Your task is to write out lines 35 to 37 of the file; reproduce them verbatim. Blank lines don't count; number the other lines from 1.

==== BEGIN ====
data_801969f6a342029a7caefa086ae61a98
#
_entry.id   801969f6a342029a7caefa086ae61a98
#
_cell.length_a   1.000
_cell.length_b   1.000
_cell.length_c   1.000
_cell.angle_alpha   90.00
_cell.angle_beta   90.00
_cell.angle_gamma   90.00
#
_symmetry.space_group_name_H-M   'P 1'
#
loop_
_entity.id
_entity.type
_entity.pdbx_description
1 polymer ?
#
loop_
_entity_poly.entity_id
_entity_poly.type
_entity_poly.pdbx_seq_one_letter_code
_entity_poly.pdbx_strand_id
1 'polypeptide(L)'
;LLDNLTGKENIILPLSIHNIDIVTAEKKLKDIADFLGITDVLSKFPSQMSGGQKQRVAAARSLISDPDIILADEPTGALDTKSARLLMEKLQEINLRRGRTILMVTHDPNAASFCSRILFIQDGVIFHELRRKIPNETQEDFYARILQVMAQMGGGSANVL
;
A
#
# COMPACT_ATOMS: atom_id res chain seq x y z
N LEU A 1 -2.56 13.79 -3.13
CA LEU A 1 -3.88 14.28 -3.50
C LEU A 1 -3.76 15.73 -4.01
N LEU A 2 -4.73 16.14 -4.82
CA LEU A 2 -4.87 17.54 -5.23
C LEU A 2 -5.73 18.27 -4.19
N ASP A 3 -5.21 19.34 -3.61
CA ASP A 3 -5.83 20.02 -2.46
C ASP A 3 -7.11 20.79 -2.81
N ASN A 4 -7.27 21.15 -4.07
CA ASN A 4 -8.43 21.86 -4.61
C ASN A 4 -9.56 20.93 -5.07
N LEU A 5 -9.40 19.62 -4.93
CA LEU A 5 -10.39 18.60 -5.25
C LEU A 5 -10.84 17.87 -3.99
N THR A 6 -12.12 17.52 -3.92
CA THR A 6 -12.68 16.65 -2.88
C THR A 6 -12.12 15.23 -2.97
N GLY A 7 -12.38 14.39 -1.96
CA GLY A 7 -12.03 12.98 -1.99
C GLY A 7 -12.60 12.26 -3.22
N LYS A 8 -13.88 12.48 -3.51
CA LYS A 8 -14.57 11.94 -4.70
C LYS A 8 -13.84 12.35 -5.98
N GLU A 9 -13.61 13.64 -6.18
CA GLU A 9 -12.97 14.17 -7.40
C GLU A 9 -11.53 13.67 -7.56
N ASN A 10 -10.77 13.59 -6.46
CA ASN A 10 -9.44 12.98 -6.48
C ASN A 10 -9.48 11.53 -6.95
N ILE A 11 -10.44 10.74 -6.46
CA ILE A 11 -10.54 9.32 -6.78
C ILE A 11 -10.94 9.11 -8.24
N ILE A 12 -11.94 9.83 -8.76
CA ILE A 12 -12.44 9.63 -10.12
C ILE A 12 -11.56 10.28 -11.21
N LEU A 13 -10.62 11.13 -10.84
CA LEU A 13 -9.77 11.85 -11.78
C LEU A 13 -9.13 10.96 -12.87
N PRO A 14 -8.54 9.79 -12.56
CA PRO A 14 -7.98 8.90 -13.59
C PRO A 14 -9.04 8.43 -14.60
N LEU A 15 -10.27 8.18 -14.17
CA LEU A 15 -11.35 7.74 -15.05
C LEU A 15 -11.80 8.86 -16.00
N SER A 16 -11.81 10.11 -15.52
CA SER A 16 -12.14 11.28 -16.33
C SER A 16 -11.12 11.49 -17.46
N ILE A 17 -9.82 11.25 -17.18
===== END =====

CA LEU A 2 -4.87 17.54 -5.23
C LEU A 2 -5.73 18.27 -4.19
N ASP A 3 -5.21 19.34 -3.61